Wednesday, January 12, 2011
IT'S GOOD TO HAVE FRIENDS
Veteran singer-songwriter Mark "Moogy" Klingman (who, along with Buzzy Linhart wrote the Bette Midler standard "(You Gotta Have) Friends") was recently diagnosed with cancer. His battle to survive is being fueled with what he knows best: singing and playing keyboards for his band The Peaceniks, in and around New York City.
"The medicine that works best is the music," he told AOL News recently, "and what's happening at the end of this month is probably the best medicine the musical gods could have ordered."
Klingman's referring to two shows he'll be part of Jan. 29 and 30 at the Highline Ballroom in New York City. The concerts will be special, as they will feature a reunited version of the revolutionary early-1970s band that helped put Klingman on the musical map: Todd Rundgren's Utopia.
Rundgren and Klingman were friends back then and together created a unique recording studio, The Secret Sound, in Klingman's midtown Manhattan loft. There, Rundgren crafted some of his most memorable work, including the solo albums "A Wizard, a True Star" and "Todd." He also produced albums there for other artists, including the strange-but-satisfying Hall & Oates exploration, "War Babies."
And it was at the Secret Sound where some of Klingman's friends, a group of tight, seasoned musicians, were brought in to play on Rundgren's solo records. The collaborations resulted in the formation of one of the era's most compelling progressive-rock outfits: Utopia.
The band included, among others over the years, Rundgren on guitar and vocals, Klingman and Ralph Schuckett on keyboards, John Siegler on bass and Kevin Ellman on drums.
Together for just a couple of years, from 1973 to 1975, the group delivered two diverse albums that showcased complex, long-form rock 'n' roll epics sprinkled with many other elements including jazz, funk, fusion and early-era electronica -- all subtly flavored with Rundgren's trademark sparkling pop melodies and punctuated with gusts of his ferocious guitar work.
Utopia gradually disbanded in 1975, and Rundgren went on to form a new edition of Utopia.
But for the sake of their ailing friend, all five original players (along with some special guests) will be coming together for the first time in more than 35 years.
And just how faithful are the Rundgren/Utopia fans after all this time? Both shows sold out within two days, and today, there's a frenzied Internet buzz for spare tickets (and a portion of the gate will go toward paying Klingman's mounting medical bills).
"When Moogy asked me to do this, I knew it was important so I told him I'd be there," Rundgren told AOL News. "He's one of the band's charter members, an old friend -- it was a no-brainer."
Today, Rundgren, is involved in myriad musical projects including several productions, a myrecordfantasy session, musical "survival camp" and a back-by-popular-demand mini-tour featuring stylized reproductions of two his most vaunted albums, "Todd" and "Healing."
Back then, it was Rundgren's inventive star power, whiz-kid dynamism and prodigious musical talents that helped the band soar sonically both onstage and in the studio. Now, he is looking forward to rekindling some of the old Utopia fireworks, even if it's just for two nights.
"We had so much freedom back then with our own studio that we basically would be learning things about music around the clock," Rundgren said. "And the guys in the band are exceptional players, so we all pushed each other. As far as these shows for Moogy, as is the case when you choose to play the older stuff, it has an instant effect on fans because it transports them back to a time when they were younger, when there was a sense of optimism, and when music really mattered in their lives. We musicians benefit from that feeling just as the fans do. But first and foremost, this is about Moogy and so our focus will be on making the shows special for him."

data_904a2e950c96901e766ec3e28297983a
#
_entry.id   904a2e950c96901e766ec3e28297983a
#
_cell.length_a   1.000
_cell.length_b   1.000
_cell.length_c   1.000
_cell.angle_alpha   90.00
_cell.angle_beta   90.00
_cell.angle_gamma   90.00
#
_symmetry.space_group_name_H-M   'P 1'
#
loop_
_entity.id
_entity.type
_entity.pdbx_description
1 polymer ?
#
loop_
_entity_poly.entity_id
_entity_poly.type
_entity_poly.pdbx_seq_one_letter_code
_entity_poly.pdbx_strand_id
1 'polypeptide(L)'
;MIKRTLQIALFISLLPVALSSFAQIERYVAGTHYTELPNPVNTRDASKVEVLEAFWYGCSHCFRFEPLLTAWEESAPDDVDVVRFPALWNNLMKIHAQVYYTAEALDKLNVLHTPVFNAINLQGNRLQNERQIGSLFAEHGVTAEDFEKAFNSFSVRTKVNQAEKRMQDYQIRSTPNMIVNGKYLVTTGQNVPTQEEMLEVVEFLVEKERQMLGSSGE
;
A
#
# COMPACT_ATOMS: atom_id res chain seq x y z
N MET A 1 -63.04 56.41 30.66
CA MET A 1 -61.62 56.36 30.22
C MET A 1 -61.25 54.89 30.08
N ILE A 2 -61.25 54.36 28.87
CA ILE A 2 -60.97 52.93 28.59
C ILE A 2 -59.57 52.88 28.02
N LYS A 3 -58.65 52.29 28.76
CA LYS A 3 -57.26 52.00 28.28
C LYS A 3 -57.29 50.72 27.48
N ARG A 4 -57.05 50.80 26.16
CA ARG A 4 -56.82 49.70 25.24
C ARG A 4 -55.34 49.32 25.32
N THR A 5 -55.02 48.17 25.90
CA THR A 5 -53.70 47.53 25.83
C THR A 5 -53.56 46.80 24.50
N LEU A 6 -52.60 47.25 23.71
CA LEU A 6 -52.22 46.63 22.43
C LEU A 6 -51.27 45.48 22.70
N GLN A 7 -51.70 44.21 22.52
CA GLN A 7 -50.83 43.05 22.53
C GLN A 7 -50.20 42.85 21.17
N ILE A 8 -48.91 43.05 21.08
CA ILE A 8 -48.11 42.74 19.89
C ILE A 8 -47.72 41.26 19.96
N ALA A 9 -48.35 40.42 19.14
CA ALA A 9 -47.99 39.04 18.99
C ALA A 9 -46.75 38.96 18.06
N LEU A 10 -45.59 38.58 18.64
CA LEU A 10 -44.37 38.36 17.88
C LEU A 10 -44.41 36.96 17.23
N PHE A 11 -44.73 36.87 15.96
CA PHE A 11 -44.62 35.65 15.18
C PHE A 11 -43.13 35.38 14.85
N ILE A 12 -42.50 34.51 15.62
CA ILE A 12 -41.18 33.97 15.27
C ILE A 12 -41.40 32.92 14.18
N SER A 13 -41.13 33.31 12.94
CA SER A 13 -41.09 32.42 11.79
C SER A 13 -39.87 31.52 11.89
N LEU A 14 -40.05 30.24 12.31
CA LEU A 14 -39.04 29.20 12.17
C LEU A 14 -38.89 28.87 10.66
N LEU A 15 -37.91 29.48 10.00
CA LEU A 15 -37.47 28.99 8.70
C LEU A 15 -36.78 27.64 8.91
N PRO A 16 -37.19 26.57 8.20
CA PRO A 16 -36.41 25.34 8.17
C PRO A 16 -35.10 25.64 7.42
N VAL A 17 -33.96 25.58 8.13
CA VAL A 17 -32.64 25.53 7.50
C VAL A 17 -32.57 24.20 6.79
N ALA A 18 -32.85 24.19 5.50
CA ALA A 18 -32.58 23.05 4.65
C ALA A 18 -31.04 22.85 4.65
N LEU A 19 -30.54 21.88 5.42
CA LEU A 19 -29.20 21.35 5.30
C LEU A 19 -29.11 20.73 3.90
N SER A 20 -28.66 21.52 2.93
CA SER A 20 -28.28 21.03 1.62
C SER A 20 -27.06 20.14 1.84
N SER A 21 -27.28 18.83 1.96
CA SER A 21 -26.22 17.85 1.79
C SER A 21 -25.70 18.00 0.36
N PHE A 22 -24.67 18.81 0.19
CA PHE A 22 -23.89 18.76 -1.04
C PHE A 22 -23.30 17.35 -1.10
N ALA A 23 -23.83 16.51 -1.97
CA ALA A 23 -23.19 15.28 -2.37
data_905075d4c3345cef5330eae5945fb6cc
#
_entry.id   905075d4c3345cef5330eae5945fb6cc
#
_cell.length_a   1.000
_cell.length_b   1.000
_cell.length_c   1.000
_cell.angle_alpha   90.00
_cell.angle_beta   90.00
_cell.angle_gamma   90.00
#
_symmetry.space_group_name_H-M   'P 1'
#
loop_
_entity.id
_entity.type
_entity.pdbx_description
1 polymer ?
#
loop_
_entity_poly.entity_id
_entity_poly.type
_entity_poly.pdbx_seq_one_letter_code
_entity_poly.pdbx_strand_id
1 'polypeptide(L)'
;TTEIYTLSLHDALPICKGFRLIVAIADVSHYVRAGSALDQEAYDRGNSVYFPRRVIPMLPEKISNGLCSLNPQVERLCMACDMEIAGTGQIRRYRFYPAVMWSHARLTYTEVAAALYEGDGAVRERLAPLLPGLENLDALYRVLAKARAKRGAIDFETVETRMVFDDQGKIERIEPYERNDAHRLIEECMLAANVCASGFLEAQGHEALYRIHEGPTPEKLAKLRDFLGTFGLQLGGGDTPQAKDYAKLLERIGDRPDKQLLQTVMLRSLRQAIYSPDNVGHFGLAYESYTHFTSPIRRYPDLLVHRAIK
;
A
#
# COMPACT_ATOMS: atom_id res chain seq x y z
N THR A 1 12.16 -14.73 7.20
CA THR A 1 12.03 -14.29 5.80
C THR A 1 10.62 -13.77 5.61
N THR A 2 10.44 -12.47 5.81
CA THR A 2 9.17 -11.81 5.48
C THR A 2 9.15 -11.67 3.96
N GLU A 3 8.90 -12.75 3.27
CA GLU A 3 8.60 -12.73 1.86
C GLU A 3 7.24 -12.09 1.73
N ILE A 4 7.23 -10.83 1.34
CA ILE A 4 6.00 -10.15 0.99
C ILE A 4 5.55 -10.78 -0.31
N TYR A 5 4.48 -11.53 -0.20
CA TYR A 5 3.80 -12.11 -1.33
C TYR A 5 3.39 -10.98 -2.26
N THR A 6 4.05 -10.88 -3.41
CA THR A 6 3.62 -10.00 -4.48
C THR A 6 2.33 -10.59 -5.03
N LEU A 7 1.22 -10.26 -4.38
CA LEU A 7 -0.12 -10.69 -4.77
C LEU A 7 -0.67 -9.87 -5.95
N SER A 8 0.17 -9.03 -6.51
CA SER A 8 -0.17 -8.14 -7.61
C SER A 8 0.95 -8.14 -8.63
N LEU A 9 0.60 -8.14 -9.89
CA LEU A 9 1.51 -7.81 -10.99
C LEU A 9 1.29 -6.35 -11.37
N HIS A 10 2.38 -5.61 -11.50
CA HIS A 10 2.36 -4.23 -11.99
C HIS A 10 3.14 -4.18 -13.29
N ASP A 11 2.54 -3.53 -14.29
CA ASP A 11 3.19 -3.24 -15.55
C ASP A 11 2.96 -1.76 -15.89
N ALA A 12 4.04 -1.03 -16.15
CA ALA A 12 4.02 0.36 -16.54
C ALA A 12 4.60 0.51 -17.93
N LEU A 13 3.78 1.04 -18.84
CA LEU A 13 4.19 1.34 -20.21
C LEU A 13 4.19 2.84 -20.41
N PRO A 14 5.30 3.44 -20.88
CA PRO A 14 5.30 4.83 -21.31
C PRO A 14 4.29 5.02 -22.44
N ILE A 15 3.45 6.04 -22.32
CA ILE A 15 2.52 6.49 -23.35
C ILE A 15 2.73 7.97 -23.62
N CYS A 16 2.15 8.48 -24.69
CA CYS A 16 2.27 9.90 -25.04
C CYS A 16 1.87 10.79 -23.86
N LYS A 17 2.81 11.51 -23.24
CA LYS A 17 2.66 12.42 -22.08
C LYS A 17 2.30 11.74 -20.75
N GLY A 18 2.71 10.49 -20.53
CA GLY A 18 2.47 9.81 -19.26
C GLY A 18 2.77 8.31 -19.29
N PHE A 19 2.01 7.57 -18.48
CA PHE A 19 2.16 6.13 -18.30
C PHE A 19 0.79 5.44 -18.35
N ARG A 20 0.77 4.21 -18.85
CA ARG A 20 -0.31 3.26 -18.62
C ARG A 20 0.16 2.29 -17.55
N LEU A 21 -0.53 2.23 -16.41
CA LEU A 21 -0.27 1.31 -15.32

Bassist John Siegler -- who went on to play for Hall & Oates for years before settling in to a successful career scoring for TV and film -- echoed Rundgren's premise. "Totally all about Moogy," he told AOL News. "If it wasn't for Moogy back then, bringing in us, his buddies, to play with Todd, all of our lives would have been very different. Moogy is a catalyst like that, always bringing people together. Given his condition today, we all thought we'd bring ourselves together for him."
Keyboardist Ralph Schuckett -- a renowned veteran session player who has worked scoring productions with Siegler for years -- also remembers Klingman as someone who made things happen. "He had a great energy for helping to crystallize that version of Utopia. And then once Todd started leading the band, we took off. That was the era of groups like Return to Forever and The Mahavishnu Orchestra, and we fit right in. Todd gave us all so many chances to express ourselves within that band, and so I have incredible musical memories from that period. And obviously, to come back together for these couple of nights to help our pal Moogy is a total privilege."
"I'm highly motivated to practice," drummer Kevin Ellman told AOL News with a laugh. "That's some highly complex music Utopia played so trust me, I'll be practicing a lot."
Though he does play regularly in various bands, Ellman has a day job running the company he founded, Financial Wealth Preservation (he's also a former CNBC-TV financial analyst). "I lead the best kind of double life," Ellman said, "and I know that our coming together for Moogy will be unforgettable."
Klingman said he is touched by what his Utopia friends are doing for him.
"Look, I'm sick, but not too sick to play," he said. "I plan on beating this disease and like I said, it's the music that makes me feel better than any of the drugs I've been given. It rejuvenates me. And since having Utopia together like this is a dream come true, what could be better?"